MIB III an improvement over the second installment
Published: Wednesday, June 6, 2012
Updated: Wednesday, June 6, 2012 00:06
It’s been 10 long years, and the Men in Black have finally returned to silver screens. On May 25, the third installment of the "Men in Black" series was released to theaters, titled "Men in Black III."
Almost all of the original stars return, including (of course) Will Smith as Agent J and Tommy Lee Jones in the role of Agent K. However, a lot of new faces appear in the film, as well.
Josh Brolin ("W.," "No Country for Old Men") stars as a young Agent K, and "The Flight of the Concord’s" Jemaine Clement takes on the role of this story’s villain, Boris the Animal.
Emma Thompson ("Much Ado About Nothing," "Nanny McPhee") takes over for Rip Torn’s character, MIB chief Agent Zed, and Alice Eve ("She’s Out of My League") plays the younger version of her character.
The film begins with an introduction of the major antagonist, Boris the Animal. Clement does an excellent job portraying the savage alien, who returns to Earth seeking revenge against Agent K for shooting his arm off decades ago. Not only does he want revenge, though; Boris uncovers a way to travel back in time to prevent the incident from ever happening, thus preserving his arm and livelihood.
The next day Agent K has disappeared, and J is the only person with any memory of him after his "death" in the 1960s.
At first, no one at the MIB headquarters takes him seriously, but after a threat of world destruction, new chief Agent O (Thompson) guides him in a quest to return his partner to his rightful place in time.
When he travels back in time, J disregards the rules against time-travel meddling and ends up teaming up with a young Agent K to save future K’s life. After all of the extraterrestrial phenomena he’s seen throughout the years – including giant cockroaches and an alien queen in the form of a supermodel – Agent J witnesses perhaps the rarest sight yet: a pleasant, almost carefree Agent K.
Apparently, whatever catastrophic event that made K into the surly man he is today hasn’t yet happened, and audiences are presented with an almost completely different character.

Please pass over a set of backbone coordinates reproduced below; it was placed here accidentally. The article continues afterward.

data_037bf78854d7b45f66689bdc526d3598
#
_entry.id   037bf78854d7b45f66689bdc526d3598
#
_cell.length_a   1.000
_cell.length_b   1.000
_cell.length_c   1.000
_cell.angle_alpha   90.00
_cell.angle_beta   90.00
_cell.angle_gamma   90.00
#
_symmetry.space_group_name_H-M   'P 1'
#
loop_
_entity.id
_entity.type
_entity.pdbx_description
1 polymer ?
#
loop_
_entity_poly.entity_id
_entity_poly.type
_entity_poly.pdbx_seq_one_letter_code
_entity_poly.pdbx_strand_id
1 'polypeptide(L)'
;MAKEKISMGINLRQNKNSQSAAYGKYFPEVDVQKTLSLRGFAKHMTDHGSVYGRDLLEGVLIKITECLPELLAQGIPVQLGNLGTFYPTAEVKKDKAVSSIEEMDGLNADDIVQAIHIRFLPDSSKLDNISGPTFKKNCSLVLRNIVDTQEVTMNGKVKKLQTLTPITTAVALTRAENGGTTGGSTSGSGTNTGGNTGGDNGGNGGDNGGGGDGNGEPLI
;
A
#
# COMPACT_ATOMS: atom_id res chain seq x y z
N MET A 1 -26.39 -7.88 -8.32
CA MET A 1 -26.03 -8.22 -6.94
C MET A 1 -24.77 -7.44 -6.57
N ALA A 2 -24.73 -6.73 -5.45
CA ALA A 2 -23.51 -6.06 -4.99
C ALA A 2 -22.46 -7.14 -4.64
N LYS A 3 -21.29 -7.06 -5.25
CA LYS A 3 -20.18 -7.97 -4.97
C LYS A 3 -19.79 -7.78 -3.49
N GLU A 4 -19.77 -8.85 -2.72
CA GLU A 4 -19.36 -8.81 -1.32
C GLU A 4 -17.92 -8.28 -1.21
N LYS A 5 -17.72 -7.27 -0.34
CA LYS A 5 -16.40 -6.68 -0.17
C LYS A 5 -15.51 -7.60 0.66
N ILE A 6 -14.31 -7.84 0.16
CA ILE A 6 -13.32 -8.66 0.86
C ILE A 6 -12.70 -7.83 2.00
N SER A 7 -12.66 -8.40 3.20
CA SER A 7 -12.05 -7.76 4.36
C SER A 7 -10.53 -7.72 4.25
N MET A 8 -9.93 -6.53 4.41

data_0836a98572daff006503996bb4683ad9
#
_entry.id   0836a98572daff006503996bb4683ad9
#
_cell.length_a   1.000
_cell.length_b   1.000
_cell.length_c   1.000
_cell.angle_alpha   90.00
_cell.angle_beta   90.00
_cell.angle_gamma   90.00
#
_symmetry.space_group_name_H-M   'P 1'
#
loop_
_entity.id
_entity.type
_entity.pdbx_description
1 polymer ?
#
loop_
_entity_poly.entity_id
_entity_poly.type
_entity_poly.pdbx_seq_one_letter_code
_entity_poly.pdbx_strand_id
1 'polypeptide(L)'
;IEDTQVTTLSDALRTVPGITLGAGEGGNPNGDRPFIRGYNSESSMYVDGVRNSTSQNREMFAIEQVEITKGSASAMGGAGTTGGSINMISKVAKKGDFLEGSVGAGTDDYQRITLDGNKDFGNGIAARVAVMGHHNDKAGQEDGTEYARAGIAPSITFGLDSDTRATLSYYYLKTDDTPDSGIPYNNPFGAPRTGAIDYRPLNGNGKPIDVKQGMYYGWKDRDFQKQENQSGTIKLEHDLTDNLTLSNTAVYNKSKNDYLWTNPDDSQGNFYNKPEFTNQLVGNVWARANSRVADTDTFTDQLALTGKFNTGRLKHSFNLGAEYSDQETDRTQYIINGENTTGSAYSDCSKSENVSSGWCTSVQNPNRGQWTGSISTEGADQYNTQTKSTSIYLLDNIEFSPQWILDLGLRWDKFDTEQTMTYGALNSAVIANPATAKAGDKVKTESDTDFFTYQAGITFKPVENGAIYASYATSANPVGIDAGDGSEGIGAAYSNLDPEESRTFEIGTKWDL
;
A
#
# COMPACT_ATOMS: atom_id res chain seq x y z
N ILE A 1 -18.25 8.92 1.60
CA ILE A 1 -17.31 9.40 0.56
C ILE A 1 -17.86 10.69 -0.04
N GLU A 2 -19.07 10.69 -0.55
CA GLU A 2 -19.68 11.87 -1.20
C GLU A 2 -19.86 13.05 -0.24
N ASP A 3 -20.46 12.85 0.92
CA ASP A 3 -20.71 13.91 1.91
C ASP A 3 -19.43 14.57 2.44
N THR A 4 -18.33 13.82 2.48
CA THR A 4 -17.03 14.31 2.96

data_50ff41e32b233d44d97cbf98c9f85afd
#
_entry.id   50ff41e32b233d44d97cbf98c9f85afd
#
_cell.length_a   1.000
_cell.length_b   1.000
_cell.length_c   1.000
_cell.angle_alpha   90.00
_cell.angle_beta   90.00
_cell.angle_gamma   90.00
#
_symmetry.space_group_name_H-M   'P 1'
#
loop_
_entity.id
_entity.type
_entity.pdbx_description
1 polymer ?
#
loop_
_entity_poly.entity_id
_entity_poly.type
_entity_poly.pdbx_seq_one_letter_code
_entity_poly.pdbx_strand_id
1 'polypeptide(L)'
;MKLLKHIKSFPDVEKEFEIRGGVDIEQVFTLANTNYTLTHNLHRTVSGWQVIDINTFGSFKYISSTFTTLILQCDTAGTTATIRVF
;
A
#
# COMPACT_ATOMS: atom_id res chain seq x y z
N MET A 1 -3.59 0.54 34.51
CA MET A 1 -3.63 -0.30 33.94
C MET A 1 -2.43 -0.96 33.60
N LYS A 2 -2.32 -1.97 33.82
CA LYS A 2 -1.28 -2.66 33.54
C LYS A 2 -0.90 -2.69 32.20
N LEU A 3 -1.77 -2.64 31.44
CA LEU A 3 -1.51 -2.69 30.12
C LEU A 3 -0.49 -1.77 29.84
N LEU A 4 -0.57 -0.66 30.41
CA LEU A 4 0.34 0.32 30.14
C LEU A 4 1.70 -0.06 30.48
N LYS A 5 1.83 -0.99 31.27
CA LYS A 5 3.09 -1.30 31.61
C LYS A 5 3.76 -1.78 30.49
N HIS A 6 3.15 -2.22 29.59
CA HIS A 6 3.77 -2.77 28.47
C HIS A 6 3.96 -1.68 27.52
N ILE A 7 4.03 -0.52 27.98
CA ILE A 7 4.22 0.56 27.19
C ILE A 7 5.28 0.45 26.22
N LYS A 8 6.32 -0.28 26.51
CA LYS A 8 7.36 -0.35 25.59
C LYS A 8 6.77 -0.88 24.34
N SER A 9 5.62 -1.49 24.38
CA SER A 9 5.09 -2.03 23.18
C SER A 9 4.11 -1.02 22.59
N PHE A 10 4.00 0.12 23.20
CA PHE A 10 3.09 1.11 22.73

Other than looking strikingly similar to Jones’ character, Brolin presents K as a lighthearted, optimistic person – and even as a bit of a flirt. For fans who are familiar with Jones’ surly demeanor, the change is a laugh-out-loud funny juxtaposition to the K we’re all used to.
Other than Brolin’s performance, there were a few other noteworthy characters that really carried the movie. Even though he was only in it for maybe a collective 10 minutes, Bill Hader ("Saturday Night Live") as Andy Warhol was easily one of my favorite parts of the movie.
Hader plays an MIB agent who is undercover as "Andy Warhol," and he is charged with maintaining an image and atmosphere (aka The Factory) that attracts extraterrestrial beings – a hilarious way of explaining the eccentricities of real-life artist/celebrity Andy Warhol.
I must admit, I didn’t find Smith as entertaining in the film as I expected. Maybe his character is worn out or he’s just lost some of his magic, but I found myself longing for the charisma he brought to the first two movies.
The only other major downside this movie had for me was the 3-D technology. I usually enjoy watching 3-D versions of movies in the theaters, but this is one of the only ones that ended up giving me a headache.
A few of the scenes do look pretty cool, like when Smith is time traveling/falling off of the Chrysler Building in New York, but overall, the effects just aren’t worth it.
If you’re a fan of "Men in Black," give this movie a chance; it’s a lot of fun, and there are worse summer movies. At least it’s a lot better than "Men in Black II."